Organizational Consultation XIII: The Human Resource Bank—Source of Information and Use

Organizational Consultation XIII: The Human Resource Bank—Source of Information and Use

This type of information about aptitudes is appreciative and is often gathered only after an initial decision is made to make use of the skills or knowledge of an employee. An appreciative analysis can serve as a guide for those who must identify or create an environment in which this employee is likely to thrive. In what type of setting will this employee’s skills and knowledge be complimented and amplified by high levels of motivation and commitment? This is the key question to ask in identifying aptitudes.

As in the case of the other domains in which information is collected regarding an employee, it is essential that the employee review anything about aptitude prior to this information being placed in the HR Bank. In fact, the best source of information about aptitudes often comes from the employee himself. From an appreciative perspective, it is often most informative to ask the employee himself about what is inspiring for him and about how he is most likely to become committed to a project. When in doubt, as they say, try honesty! When in doubt about an employee’s motivation and work ethic, try asking her!

Using a Human Resource Bank

The assembled collection of information regarding the skills, knowledge and aptitudes held by employees in an organization can be used in many different ways. This information can be employed in the assignment of employees to short-term tasks or project groups, in the appointment of employees to new jobs, and in the selection of employees for teaching, consulting, coaching or mentoring assignments.

Information from the Human Resource Bank can meet yet another set of needs in the organization. That which is not found in the HR Bank may be just as revealing as that which is found in the Bank. The Bank can be used to identify the absence of skills and knowledge in the organization. This negative information provides guidance to members of the HR staff regarding new areas for training and education. The HR Bank also may reveal the absence of specific work-related aptitudes. This negative information points, in turn, to the need for organizational initiatives that increase employee motivation and improve organizational climate.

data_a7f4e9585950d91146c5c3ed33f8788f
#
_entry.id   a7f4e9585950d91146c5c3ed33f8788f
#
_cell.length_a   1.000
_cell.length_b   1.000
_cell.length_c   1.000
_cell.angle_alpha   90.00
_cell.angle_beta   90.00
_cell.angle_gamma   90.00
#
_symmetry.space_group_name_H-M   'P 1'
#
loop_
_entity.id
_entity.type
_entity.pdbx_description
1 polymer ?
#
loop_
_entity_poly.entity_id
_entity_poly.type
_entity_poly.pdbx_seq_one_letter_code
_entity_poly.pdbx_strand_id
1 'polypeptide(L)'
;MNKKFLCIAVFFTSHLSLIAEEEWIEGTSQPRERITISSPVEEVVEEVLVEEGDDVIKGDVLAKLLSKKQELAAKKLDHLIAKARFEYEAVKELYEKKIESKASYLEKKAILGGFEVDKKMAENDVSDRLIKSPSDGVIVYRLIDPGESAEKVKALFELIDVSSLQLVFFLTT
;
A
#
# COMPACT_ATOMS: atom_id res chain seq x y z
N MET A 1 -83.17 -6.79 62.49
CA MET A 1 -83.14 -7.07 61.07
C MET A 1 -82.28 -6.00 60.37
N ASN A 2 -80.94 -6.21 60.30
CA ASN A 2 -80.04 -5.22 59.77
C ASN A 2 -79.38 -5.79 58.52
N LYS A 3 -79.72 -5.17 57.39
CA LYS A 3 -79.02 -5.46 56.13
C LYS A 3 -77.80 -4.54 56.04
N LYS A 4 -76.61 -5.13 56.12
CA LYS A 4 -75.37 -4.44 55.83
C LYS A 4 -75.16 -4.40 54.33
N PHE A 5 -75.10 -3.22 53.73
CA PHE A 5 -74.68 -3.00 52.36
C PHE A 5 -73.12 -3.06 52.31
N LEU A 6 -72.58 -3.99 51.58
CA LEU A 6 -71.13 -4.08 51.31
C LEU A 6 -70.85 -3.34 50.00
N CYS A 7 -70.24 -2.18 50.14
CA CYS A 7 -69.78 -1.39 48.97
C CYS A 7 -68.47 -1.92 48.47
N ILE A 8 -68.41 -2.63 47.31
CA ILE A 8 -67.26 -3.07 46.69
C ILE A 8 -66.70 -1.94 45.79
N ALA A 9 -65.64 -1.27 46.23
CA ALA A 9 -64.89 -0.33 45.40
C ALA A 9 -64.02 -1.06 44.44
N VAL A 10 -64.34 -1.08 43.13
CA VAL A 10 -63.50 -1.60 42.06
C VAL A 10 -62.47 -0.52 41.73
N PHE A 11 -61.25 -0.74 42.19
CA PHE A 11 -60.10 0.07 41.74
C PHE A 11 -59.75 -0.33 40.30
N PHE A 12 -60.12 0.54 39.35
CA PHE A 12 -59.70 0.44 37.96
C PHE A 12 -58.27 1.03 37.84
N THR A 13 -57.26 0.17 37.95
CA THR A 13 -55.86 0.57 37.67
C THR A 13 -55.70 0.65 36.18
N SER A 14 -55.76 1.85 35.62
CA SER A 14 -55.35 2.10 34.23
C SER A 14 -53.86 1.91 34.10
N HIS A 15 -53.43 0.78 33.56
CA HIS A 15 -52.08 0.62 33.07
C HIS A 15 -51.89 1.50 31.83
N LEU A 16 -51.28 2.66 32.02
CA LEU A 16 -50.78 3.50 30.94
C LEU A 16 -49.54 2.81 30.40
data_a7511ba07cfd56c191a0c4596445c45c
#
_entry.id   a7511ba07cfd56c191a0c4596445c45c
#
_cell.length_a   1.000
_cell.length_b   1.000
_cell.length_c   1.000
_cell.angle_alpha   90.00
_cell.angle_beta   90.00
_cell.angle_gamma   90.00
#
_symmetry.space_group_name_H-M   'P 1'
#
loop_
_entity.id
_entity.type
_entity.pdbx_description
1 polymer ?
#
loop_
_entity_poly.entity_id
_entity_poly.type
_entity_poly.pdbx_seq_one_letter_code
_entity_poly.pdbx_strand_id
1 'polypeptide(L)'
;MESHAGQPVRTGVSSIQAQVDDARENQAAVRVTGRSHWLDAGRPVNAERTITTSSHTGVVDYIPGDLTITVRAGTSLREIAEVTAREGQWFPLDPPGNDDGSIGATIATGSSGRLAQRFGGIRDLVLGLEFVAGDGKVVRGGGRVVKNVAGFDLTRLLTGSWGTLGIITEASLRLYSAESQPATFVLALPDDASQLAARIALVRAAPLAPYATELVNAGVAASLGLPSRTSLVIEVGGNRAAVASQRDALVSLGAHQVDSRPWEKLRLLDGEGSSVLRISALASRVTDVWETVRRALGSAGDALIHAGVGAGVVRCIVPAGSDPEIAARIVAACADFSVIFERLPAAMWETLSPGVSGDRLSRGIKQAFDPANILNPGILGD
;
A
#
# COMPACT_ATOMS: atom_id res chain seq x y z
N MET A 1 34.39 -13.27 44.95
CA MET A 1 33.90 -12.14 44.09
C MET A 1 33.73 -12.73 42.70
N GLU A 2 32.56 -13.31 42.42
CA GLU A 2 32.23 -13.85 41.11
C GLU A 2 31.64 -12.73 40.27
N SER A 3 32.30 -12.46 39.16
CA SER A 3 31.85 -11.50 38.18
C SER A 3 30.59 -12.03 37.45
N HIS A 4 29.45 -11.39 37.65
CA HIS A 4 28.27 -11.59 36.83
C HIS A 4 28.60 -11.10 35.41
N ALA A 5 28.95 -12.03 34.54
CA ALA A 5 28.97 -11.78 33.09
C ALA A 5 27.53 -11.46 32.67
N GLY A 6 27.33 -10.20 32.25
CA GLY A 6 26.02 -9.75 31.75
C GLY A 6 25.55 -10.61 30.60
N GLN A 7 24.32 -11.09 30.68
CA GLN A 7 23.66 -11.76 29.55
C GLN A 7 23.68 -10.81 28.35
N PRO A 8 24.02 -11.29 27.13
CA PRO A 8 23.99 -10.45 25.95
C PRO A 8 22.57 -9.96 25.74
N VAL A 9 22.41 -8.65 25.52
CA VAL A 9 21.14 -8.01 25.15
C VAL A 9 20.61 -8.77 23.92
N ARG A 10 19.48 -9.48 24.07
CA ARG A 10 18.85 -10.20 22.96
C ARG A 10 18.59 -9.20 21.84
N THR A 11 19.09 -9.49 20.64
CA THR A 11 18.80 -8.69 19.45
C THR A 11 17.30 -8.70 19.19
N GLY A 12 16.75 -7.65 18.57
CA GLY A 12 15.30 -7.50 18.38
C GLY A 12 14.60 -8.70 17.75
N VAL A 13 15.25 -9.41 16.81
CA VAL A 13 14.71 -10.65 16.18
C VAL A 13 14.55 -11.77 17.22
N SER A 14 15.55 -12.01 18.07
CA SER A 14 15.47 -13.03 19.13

Short Term Assignments

The most obvious use of the information contained in the HR Bank is the identification of employees who have the skills, knowledge or aptitudes that are needed to complete a short-term task. The Alpha Corporation, for instance, might be looking for someone who is fluent in French as well as knowledgeable about strategic planning and partnerships. This employee would join a corporate team for a two-day meeting regarding the potential formation of an international consortium. Alternatively, the leaders at Alpha may be assembling a task force on improved management information systems. It needs someone on this team with background in marketing, as well as expertise in financial software programs. Alpha might need another person on the team who is not only knowledgeable about financial software programs, but also has some experience in working with computer-based simulations.


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William BergquistWilliam Bergquist, Ph.D. An international coach and consultant in the fields of psychology, management and public administration, author of more than 50 books, and president of a psychology institute. Dr. Bergquist consults on and writes about personal, group, organizational and societal transitions and transformations. His published work ranges from the personal transitions of men and women in their 50s and the struggles of men and women in recovering from strokes to the experiences of freedom among the men and women of Eastern Europe following the collapse of the Soviet Union. In recent years, Bergquist has focused on the processes of organizational coaching. He is coauthor with Agnes Mura of coachbook, co-founder of the International Journal of Coaching in Organizations and co-founder of the International Consortium for Coaching in Organizations.

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